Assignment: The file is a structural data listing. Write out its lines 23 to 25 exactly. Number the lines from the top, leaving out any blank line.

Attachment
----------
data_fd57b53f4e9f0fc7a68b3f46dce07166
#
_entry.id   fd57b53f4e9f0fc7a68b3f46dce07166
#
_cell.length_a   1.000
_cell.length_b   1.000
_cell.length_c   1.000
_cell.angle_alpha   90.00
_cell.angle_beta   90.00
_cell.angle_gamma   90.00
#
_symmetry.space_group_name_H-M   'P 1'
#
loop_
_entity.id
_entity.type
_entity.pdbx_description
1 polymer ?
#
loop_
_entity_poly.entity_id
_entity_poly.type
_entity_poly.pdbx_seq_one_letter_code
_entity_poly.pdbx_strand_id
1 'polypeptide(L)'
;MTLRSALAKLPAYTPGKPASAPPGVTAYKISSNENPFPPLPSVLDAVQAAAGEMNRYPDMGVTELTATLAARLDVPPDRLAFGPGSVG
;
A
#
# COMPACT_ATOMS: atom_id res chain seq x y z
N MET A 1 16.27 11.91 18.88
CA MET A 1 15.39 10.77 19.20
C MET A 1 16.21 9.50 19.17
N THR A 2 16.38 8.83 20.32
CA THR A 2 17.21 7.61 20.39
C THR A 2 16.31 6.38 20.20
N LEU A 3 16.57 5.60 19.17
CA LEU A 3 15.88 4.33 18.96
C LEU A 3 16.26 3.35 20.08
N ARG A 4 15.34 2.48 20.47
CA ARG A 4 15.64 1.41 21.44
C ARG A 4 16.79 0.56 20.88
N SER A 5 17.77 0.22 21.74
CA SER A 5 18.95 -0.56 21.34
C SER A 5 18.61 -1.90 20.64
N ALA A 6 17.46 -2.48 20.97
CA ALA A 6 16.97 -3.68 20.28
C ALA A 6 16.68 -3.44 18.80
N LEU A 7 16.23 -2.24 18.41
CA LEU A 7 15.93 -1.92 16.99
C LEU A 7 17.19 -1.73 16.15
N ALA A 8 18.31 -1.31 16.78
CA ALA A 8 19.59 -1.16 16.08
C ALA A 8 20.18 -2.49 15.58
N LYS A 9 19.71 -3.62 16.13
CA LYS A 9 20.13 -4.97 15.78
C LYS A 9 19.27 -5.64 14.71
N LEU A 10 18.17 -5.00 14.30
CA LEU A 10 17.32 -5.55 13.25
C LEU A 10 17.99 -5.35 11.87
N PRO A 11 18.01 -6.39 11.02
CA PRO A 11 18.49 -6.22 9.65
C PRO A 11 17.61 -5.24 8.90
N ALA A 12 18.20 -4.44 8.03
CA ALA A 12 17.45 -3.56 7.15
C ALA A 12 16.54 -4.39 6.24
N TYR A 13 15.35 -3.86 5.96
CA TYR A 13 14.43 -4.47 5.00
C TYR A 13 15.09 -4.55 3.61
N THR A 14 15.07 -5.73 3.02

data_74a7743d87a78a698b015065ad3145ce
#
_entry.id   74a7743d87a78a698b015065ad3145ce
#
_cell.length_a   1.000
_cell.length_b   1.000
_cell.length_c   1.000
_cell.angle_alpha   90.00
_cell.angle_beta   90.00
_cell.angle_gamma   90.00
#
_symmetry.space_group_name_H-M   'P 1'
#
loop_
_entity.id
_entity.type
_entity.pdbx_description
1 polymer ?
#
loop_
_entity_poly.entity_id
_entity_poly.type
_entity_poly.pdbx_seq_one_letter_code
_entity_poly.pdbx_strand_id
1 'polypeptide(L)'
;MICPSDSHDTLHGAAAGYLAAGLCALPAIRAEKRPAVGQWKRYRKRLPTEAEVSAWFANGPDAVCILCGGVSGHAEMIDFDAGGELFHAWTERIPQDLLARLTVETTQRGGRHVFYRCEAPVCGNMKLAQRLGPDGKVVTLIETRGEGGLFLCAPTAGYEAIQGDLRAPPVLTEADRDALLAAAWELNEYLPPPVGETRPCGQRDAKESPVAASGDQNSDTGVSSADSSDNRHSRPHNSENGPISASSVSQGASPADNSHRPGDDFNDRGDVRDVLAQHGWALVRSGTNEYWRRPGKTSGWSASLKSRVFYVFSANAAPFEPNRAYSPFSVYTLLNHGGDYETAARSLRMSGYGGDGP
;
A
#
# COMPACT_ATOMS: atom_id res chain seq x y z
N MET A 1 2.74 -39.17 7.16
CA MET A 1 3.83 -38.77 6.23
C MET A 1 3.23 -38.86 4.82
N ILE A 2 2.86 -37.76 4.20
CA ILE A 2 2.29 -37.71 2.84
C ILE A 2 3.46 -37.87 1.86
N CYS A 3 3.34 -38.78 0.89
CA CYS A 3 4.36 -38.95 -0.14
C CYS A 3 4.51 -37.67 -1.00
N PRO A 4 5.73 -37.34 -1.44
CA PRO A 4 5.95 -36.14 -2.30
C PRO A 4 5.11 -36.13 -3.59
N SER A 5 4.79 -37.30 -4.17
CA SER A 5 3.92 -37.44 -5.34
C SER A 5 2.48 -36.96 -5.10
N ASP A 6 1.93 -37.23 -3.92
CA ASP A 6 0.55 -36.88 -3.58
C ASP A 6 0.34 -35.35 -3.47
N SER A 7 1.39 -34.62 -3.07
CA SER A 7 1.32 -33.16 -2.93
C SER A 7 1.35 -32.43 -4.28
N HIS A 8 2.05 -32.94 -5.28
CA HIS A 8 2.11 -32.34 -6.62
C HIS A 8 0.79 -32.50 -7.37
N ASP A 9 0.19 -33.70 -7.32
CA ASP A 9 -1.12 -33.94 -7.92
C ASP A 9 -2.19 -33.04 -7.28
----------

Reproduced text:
_entity_poly.pdbx_seq_one_letter_code
_entity_poly.pdbx_strand_id
1 'polypeptide(L)'